I was sad that I missed The Other Mozart when it premiered last year especially since I was in the audience when the creator and performer, Sylvia Milo, and her team, won two New York Innovative Theatre Awards. So when I learned that it was being reprised with fellow indie theatre artist, Jody Christopherson, I was getting to The Players!

I wasn’t disappointed. It was worth the wait. The Other Mozart is about the sister of Amadeus, Nannerl Mozart, a virtuoso and accomplished composer in her own right whose story was lost to the annals of time. The solo performance art piece is set in and on a majestic and imperial 18-foot dress which fills the stage. It is on and in this dress, that Jody Christopherson beautifully and poignantly engages the audience with this haunting story of Nannerl’s life: the talented sister who accompanied her genius brother on tour throughout Western Europe; the daughter who was both praised and subjugated as well as touted and urged to be domesticated by her parents; the wife who became a baroness to raise his children and then hers in the wilderness.

Under the flawless direction of Isaac Byrne, the music created by Nathan Davis and Phyllis Chen supported the narrative laid out by Christopherson. The costume designs by Magdalena Dabrowaka and Miodrag Guberinic are art pieces and will inspire any artist who sees this show.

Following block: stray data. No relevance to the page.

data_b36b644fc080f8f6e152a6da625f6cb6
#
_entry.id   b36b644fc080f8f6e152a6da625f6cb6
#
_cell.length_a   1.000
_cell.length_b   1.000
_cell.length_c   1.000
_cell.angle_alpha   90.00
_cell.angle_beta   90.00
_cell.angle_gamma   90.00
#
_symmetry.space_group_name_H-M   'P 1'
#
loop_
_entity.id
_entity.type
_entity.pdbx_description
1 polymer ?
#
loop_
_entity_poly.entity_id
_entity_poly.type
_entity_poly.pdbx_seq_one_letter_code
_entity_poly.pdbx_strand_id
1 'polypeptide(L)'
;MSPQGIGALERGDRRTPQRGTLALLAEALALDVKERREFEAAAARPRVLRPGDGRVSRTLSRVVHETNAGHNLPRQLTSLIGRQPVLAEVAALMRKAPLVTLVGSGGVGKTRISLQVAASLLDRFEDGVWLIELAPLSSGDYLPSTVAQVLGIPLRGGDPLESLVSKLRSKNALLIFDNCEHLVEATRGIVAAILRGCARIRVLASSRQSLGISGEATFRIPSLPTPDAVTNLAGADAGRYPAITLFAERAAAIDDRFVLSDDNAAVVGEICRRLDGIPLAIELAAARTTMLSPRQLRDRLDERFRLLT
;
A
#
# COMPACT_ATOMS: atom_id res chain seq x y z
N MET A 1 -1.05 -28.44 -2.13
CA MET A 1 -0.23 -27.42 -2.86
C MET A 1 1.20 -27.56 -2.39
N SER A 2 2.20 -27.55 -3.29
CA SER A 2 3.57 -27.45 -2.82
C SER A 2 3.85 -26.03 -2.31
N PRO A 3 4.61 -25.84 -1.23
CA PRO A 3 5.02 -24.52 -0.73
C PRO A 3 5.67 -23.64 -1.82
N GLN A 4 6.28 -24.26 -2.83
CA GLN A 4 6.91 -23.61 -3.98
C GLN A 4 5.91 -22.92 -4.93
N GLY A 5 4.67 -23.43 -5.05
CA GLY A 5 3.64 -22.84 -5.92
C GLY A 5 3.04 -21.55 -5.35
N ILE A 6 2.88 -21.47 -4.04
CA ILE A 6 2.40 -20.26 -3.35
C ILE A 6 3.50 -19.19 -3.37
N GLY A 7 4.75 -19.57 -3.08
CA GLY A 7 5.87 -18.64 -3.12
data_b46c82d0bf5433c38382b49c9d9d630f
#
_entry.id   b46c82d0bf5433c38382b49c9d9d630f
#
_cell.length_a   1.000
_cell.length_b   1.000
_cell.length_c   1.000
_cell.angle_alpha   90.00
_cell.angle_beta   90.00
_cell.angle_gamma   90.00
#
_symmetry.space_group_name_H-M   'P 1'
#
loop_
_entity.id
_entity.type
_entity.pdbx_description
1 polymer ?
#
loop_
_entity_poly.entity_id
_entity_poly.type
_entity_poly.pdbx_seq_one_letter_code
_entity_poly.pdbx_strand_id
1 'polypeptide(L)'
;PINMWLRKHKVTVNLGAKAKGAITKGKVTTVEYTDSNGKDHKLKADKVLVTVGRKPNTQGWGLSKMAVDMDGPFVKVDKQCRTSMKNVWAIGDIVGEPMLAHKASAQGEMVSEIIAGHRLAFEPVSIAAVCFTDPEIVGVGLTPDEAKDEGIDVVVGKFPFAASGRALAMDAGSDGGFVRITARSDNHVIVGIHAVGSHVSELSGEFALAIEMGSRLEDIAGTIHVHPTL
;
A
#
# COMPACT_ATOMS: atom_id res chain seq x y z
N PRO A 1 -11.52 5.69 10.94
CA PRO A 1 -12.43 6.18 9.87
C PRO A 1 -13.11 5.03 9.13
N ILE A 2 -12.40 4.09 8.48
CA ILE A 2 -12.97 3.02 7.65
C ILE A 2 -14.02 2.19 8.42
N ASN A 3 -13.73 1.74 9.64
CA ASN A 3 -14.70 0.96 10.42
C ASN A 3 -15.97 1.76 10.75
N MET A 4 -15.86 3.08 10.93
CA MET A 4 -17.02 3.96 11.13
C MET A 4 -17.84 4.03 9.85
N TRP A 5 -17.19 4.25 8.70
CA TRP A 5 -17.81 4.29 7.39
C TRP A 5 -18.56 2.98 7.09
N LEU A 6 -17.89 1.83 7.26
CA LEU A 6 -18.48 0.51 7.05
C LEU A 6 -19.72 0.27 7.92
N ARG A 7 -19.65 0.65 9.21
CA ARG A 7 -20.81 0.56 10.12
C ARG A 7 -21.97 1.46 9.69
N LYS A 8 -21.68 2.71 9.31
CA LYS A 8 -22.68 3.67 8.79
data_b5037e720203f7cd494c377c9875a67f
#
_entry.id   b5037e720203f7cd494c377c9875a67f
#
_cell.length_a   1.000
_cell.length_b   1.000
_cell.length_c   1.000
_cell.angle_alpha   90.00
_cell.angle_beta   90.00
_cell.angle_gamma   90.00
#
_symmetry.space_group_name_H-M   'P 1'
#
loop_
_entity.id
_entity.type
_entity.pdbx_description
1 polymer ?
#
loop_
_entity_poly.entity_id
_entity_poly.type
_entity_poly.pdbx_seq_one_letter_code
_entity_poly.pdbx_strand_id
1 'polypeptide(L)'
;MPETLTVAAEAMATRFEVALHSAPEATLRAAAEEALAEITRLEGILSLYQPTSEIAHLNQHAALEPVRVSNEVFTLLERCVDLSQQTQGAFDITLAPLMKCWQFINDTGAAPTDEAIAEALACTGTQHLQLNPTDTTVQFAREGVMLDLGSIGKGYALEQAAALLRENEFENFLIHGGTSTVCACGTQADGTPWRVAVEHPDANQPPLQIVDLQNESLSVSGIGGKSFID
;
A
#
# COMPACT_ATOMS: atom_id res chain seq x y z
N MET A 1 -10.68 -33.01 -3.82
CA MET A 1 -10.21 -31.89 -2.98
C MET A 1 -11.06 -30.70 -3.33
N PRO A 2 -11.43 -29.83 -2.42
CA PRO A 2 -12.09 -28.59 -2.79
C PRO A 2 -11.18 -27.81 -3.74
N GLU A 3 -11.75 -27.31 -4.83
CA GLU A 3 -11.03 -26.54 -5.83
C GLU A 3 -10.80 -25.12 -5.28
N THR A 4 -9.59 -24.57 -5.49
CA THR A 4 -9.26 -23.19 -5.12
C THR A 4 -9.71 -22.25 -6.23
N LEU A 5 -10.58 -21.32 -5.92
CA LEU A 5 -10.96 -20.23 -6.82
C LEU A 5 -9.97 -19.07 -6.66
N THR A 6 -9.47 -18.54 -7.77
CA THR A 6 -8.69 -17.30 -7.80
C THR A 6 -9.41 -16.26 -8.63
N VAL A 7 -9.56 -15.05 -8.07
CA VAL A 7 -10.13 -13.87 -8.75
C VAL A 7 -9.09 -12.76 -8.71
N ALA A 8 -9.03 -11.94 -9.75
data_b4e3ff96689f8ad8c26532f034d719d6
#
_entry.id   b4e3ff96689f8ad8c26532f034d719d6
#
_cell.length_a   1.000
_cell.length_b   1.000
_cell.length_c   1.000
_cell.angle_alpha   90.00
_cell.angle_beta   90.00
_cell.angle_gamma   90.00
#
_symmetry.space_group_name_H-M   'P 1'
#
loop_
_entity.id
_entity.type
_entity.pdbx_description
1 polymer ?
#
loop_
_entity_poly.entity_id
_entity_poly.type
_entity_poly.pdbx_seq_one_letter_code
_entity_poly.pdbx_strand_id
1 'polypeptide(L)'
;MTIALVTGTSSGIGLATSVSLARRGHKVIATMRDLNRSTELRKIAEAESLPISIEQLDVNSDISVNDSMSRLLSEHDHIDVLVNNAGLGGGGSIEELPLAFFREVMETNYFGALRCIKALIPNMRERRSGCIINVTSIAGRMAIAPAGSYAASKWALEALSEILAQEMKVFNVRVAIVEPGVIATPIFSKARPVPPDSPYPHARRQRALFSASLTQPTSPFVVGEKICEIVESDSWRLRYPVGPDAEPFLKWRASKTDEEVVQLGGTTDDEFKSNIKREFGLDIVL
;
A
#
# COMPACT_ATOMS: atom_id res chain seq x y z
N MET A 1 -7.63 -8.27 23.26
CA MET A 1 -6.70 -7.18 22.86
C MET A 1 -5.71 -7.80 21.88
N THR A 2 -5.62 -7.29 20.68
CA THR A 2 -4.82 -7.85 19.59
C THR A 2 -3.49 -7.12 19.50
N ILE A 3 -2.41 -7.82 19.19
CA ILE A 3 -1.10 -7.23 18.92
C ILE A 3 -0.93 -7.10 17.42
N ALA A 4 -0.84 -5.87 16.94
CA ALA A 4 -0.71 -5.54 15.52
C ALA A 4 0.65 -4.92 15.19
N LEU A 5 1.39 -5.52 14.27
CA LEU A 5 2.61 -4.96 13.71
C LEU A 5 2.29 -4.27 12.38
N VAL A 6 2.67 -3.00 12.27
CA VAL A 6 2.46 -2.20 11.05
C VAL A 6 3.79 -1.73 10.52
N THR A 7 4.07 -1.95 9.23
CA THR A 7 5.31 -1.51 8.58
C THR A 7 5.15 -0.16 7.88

For me, I wish I knew about Nannerl when I was growing up. Instead of writing an essay on Mozart, I wrote a 20 page poem based on his life when I was in high school. My recollection of her being mentioned all those years ago are vague. And how apropos and timely this piece is in the climate we are enduring. A feminist manifesto of how it was for women and how fortunate we are today.

Show Info:

Little Matchstick Factory presents:
The Other Mozart: the forgotten story of Mozart’s genius sister
Written by Sylvia Milo
Directed by Isaac Byrne

Performances Sept 23 – Nov 13 and Jan 6 – 9 at the Players Theatre

Performed (in rotation) by Sylvia Milo, Samantha Hoefer, Daniela Galli and introducing Jody Christopherson*
The Players Theater is located at 115 MacDougal Street, 3rd floor, no elevator (b/w Bleecker and West 3rd Streets). A/B/C/D/E/F/M trains to West 4th Street stop.

Tickets: $45-$65 available online at or by calling866-811-4111. Tickets may also be purchased in-person at the theatre’s box office 1⁄2 hour prior to performance. Student tickets $15 available at the door.